If something prevents the tendon from naturally healing, for example, the two pieces are too far apart or something is “blocking” the path of connection, like excess fluid, a broken bone, scar tissue, surgery may be required to remove whatever is delaying the healing process. Once the impediment is gone, the healing process resumes. EDMR therapy resembles this process.
EDMR therapy helps clear the “blockage” that is preventing healing from occurring. EDMR therapy usually focuses on emotional and trauma-based experiences, rather than physical-based (physical injuries).
EDMR advocates theorize that the brain is naturally-wired to try to “repair” one’s mental health. If something is “blocking” or preventing the brain from healing from trauma or emotional distress, the “emotional wound” can fester, causing extreme emotional pain. This pain can manifest as anxiety, depression, OCD, PTSD, etc.
Once the “emotional blockage” is removed, healing (from the trauma) restarts. Thus, with EMDR therapy, a person uses his or her natural healing properties to recover from the trauma. Because EDMR therapy has been heavily studied, it is considered the “gold standard” trauma treatment. Although EDMR therapy is primarily used to treat people, who have experienced trauma, it has also proven to be beneficial for people, who want to feel more empowered, and those, who want to work on their self-esteem and self-confidence.
EDMR therapy is also emerging as a promising OCD treatment, especially when the OCD stems from trauma. EDMR therapists believe that like post-traumatic stress disorder (PTSD), most cases of OCD also stem from trauma. These trauma specialists believe that if a person can unearth the root cause of this trauma, his or her OCD symptoms will improve or disappear altogether.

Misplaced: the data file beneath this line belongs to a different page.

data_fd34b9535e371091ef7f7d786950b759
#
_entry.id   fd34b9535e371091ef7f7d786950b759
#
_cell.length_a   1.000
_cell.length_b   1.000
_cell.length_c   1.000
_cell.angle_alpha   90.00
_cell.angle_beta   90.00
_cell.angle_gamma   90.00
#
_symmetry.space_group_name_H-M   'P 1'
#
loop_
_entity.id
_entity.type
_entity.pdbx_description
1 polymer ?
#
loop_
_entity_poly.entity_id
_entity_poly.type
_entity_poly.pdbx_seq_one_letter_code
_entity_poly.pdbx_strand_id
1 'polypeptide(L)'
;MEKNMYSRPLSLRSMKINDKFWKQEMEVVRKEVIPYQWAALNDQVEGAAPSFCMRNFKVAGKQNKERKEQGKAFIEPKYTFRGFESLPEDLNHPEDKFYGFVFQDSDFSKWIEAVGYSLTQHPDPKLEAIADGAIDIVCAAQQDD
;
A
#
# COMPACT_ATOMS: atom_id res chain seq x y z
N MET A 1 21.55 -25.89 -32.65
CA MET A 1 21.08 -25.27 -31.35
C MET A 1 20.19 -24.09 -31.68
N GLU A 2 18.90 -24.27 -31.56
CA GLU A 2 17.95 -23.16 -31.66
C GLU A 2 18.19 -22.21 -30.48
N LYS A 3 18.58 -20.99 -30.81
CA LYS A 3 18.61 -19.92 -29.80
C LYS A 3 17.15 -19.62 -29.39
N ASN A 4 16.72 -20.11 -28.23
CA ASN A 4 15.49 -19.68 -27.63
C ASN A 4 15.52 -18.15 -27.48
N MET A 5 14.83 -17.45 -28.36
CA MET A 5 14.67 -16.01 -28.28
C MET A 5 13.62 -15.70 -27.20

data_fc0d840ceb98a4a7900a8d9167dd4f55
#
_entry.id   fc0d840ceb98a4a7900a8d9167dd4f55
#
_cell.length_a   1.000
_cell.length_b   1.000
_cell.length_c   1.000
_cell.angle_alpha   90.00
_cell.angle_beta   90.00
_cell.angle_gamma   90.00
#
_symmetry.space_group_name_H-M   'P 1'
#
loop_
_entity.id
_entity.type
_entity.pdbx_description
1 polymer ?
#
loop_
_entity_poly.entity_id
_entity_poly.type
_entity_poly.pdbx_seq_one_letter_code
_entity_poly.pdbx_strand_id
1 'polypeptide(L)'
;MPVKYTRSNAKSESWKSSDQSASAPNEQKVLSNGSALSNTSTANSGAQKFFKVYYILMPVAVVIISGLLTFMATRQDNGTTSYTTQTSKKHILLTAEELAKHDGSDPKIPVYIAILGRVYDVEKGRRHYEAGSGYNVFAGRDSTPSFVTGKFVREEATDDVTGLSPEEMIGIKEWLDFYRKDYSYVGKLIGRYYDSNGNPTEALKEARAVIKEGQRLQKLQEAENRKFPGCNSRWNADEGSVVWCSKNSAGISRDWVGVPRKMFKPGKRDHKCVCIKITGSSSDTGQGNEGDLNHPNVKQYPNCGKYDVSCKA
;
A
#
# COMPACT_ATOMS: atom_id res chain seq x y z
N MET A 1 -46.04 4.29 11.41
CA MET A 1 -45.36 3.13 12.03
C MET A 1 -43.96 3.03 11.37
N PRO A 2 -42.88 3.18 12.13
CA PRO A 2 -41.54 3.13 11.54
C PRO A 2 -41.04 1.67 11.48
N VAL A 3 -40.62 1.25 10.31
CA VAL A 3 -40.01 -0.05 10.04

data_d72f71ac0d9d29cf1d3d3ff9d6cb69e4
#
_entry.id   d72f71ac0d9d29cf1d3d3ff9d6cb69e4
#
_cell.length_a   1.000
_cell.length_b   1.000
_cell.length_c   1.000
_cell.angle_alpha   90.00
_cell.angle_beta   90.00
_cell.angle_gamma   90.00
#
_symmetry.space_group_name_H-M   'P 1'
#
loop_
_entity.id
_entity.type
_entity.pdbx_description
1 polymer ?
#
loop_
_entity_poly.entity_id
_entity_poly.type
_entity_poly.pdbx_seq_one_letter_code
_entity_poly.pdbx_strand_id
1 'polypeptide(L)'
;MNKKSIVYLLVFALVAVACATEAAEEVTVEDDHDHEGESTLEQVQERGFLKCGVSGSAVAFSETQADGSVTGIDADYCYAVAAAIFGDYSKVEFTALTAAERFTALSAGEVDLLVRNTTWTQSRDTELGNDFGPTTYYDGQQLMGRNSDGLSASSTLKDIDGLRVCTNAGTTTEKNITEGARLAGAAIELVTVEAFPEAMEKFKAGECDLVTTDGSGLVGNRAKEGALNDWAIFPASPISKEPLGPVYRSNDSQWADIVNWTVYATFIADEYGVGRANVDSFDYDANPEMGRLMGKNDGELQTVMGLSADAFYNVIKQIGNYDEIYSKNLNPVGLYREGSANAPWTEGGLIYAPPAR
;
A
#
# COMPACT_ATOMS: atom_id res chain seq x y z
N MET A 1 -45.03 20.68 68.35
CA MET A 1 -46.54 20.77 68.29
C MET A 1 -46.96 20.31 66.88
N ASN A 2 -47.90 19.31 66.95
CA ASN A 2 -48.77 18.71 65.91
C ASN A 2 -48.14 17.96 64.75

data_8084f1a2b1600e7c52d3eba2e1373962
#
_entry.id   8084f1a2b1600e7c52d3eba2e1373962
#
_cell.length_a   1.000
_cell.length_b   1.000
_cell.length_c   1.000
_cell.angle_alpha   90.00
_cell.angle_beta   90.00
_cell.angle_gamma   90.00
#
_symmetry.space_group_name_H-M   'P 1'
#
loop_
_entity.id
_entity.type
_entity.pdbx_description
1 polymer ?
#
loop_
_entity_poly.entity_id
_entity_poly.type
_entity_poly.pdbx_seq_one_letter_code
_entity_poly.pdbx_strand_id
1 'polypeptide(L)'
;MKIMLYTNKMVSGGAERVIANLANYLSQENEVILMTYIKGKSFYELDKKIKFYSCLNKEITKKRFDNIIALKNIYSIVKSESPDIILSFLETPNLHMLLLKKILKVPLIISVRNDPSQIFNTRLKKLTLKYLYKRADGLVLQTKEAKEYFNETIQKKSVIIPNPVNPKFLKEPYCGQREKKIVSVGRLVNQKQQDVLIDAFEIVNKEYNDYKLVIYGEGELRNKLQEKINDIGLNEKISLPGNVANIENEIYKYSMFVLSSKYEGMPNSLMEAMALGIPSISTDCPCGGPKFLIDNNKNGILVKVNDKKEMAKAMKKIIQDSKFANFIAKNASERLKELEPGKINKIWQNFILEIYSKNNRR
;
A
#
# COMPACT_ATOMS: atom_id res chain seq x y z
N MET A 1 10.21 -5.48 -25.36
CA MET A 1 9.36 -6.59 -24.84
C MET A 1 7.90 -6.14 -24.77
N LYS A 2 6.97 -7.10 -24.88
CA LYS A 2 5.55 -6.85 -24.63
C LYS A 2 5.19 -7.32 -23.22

What Conditions Could Benefit From EMDR?
As mentioned above, eye movement desensitization and reprocessing (EMDR) therapy has been extensively studied and proven to be an effective therapy for people, who are struggling with anxiety conditions like OCD and PTSD, or any condition that involves trauma.
EMDR therapy can also benefit people, who are dealing with chronic pain, among other mental health conditions and traumatic life events, such as:
- Panic Attacks
- Chronic Illnesses
- Bipolar Disorder
- Dissociative Conditions
- Eating Disorders
- Grief and Loss
- Emotional or Physical Distress
- Trauma-Related OCD
- Sexual Dysfunction (i.e., Performance Anxiety, Impotence, Erectile Dysfunction (ED), Premature Ejaculation (PE), Anovulation, etc.)
- Personality Disorders
- Sexual Assaults
- Domestic Violence
- Insomnia, Nightmares, or Night Terrors
- Substance Abuse or Addiction
- Physical Aggression and/or Rage
Does EMDR Affect the Brain?
Yes, it does!
The human brain can naturally “recover” from trauma (upsetting or life-altering memories, experiences, and events). This innate recovery occurs when the amygdala (the part of the brain that alerts the body of impending stress or danger), the hippocampus (the part of the brain involved in the learning process (i.e., memories involving safety and danger), and the prefrontal cortex (the part of the brain that regulates one’s emotions, and controls one’s behavior) communicate with each other.